Dir/scr: WisitSarasatieng. Thai-Fr. 2004. 100mins.
Co-produced by LucBesson's EuropaCorp, Wisit Sasanatieng's follow-up to Tears Of The BlackTiger is a film of undeniable charm: a romantic fantasy already touted bysome as a Thai equivalent to Amelie. Shot in the same iridescent coloursas Black Tiger, full of surrealistic humour and musical interludes, itis inventive and often moving.
Alongside the morefantastical sequences, Wisit throws in plenty of barbed asides about life incontemporary Bangkok. Certain viewers may find his tendency toward whimsy alittle self-indulgent, but the film looks likely to achieve cult status at thevery least.
The challenge is how to turnCitizen Dog into more than an arthouse novelty item. Internationaldistributors are understandably wary about the film despite Citizen Dog'sobvious crowd-pleasing aspects. They haven't forgotten the hype surrounding TearsOf The Black Tiger, bought by Miramax amid tremendous fanfare at Cannes in2001. Despite a hugely aggressive marketing campaign, featuring everything fromfridge magnets to Thai food, Wisit's debut feature underperformed almosteverywhere it played.
Citizen Dog is a more matureand accomplished film, but many will still look with alarm at the box-officefigures for its predecessor. Unlike Tears Of The Black Tiger, CitizenDog is set in contemporary Thailand. If the visuals weren't so stylised,this could almost pass for a piece of social realism.
The title refers to those atthe bottom of the heap: anonymous workers in dead-end jobs. Pod, Wisit's engaginglyfeckless hero (played by Mahasmut Bunyaraksh), is a poor country boy who hascome to the big city. He is barely eking out a living in a sardine factorywhere his job is to cut off fish heads.
One day, the foreman cranksup the pace of the production line and Pod ends up cutting off his index fingerwhich disappears into a sardine tin. He roams round town trying to re-discoverthe missing digit. This sets in motion the sequence of events leading to hismeeting Jin (Sanftong Ket-U-Tong), a beautiful office cleaner with a mania fortidiness.
Pod begins to court Jin inhis own eccentric way, setting up as a taxi driver so he can take her to work.She, however, seems more interested in saving the world from environmentaldisaster than in paying any attention to his romantic overtures. Wherever shegoes, she carries a white book. It's in a language she can't read, but she isconvinced that its pages contain the answers to the riddles of existence.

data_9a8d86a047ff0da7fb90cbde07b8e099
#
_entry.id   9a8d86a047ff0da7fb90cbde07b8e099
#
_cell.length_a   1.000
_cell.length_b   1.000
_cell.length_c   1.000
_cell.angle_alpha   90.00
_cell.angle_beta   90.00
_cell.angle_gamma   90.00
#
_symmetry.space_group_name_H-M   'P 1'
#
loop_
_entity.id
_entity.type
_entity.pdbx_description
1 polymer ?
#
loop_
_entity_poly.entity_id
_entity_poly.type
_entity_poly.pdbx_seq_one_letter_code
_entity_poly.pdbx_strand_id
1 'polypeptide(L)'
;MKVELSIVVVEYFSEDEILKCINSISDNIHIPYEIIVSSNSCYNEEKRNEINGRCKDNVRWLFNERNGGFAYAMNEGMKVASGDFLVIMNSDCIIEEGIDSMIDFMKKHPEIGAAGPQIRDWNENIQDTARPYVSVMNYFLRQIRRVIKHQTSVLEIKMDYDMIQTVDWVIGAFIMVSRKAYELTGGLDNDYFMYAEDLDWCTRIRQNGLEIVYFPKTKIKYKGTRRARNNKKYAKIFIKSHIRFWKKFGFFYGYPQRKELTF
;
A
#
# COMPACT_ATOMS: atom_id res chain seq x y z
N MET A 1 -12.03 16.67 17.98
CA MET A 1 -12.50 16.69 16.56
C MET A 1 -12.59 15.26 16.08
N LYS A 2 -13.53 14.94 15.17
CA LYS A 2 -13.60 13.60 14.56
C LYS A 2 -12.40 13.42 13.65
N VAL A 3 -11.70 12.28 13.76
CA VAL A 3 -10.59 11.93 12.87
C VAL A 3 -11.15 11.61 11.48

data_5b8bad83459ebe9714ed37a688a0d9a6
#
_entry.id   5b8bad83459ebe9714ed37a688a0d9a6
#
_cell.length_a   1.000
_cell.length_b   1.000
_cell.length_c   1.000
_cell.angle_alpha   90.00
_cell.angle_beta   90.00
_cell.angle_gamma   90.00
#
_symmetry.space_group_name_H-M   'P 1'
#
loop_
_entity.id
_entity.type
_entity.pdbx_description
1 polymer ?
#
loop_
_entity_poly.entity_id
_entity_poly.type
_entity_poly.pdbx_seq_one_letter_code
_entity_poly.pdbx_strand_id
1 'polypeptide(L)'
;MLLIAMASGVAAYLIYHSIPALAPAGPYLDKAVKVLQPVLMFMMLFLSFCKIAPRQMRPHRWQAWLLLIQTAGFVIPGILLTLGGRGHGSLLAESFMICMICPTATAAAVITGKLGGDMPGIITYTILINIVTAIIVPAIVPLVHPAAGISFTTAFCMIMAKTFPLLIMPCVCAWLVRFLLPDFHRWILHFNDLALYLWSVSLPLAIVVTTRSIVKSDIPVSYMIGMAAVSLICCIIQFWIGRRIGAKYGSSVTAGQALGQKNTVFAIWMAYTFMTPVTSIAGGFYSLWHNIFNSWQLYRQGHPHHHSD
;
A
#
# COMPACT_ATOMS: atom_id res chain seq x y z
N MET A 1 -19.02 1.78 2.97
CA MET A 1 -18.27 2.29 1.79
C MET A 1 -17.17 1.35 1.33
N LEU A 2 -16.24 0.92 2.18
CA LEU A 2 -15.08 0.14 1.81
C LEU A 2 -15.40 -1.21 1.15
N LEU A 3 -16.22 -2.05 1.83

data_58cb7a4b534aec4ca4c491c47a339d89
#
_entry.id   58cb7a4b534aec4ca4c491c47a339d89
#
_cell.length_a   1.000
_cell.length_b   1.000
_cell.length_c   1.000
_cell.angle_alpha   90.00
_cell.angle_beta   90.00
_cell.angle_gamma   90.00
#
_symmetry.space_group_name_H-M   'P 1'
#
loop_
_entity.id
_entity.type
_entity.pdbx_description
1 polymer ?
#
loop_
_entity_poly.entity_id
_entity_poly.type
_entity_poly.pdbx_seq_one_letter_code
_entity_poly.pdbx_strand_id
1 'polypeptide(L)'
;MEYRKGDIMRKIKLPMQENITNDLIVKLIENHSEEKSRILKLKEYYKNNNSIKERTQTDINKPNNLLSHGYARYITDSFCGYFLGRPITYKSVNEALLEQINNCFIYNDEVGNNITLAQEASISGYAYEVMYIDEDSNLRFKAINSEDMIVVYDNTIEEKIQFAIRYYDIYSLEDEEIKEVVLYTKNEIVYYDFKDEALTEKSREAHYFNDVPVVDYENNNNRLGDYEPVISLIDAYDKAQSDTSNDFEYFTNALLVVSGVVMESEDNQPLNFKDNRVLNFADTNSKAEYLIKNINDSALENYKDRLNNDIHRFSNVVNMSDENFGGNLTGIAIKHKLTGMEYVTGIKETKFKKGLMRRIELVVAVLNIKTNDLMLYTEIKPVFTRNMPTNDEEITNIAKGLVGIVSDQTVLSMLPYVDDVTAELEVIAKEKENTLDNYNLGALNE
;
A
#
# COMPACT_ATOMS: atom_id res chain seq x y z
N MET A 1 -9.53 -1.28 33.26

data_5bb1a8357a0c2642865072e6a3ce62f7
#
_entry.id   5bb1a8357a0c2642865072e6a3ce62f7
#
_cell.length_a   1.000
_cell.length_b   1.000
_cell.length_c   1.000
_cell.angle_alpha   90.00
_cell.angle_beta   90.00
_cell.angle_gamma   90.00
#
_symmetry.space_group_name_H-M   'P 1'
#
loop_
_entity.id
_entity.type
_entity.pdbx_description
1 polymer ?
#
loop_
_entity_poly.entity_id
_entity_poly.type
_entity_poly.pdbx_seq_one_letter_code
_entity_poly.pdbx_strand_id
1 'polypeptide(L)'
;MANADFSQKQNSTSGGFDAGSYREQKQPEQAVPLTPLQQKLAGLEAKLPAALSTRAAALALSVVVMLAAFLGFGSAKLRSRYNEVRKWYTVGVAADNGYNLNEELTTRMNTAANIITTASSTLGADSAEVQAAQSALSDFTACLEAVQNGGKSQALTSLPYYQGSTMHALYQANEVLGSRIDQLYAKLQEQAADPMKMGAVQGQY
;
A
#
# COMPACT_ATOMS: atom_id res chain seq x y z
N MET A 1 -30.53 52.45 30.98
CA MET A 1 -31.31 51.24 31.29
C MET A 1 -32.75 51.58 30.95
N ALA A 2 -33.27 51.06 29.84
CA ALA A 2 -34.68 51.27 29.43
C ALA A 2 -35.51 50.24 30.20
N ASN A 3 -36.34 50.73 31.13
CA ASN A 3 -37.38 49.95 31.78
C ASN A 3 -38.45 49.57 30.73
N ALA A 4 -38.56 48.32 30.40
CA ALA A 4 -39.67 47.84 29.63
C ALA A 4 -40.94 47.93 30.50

Wisit is not above a fewcruel jokes at the expense of his ingenuous heroine. In one of the funniest,most poignant, scenes, Jin discovers that her sacred tome is, in fact, a volumeof gay Italian pornography.
Early on, the film rattlesalong at a tremendous clip. The story of Jin's misadventures is told in voice-over,with set-pieces which play like sequences from silent comedies illustrating thekey events in his life. The factory scenes are staged with an elan reminiscentof Chaplin's Modern Times. Wisit has a telling eye for telling detail.Again and again, we see Jin fussing to make sure that bottles or cups areimmaculately tidied away.
The normal rules of realismdo not apply. At one stage, Pod's grandmother reappears re-incarnated as alizard at the very moment he is trying to commit suicide. Characters come tolife from the pages of romantic magazines. Pod's friend is killed by a storm inwhich motorcycle helmets rain from the sky. Commuters in densely packed busesand trains burst into song or begin romances after rubbing up against oneanother at rush hour.
Wisit takes the mostoutlandish ideas and characters and then treats them in utterly earnestfashion. Generally, he skirts a skilful line between humour and pathos. Attimes, Citizen Dog risks becoming cloying and repetitive. Wisit relies alittle too heavy on a sardonic, knowing voice-over (read by fellow auteurPen-Ek Ratanaruang) to hold together a narrative which wanders all over theplace.
Even so, this is a romanticcomedy buzzing with invention. For every idea that falls flat, there are alwaysplenty which take wing. With its eye-popping visuals, pop music and fey scenesof chain-smoking teddy bears, the film is undeniably kitsch in the extreme, butscrape away the surface gloss and there is an affecting love story at its core.
The Film Factory
Francois Da Silva
Sawatwong Palakawong Na Ayuthaya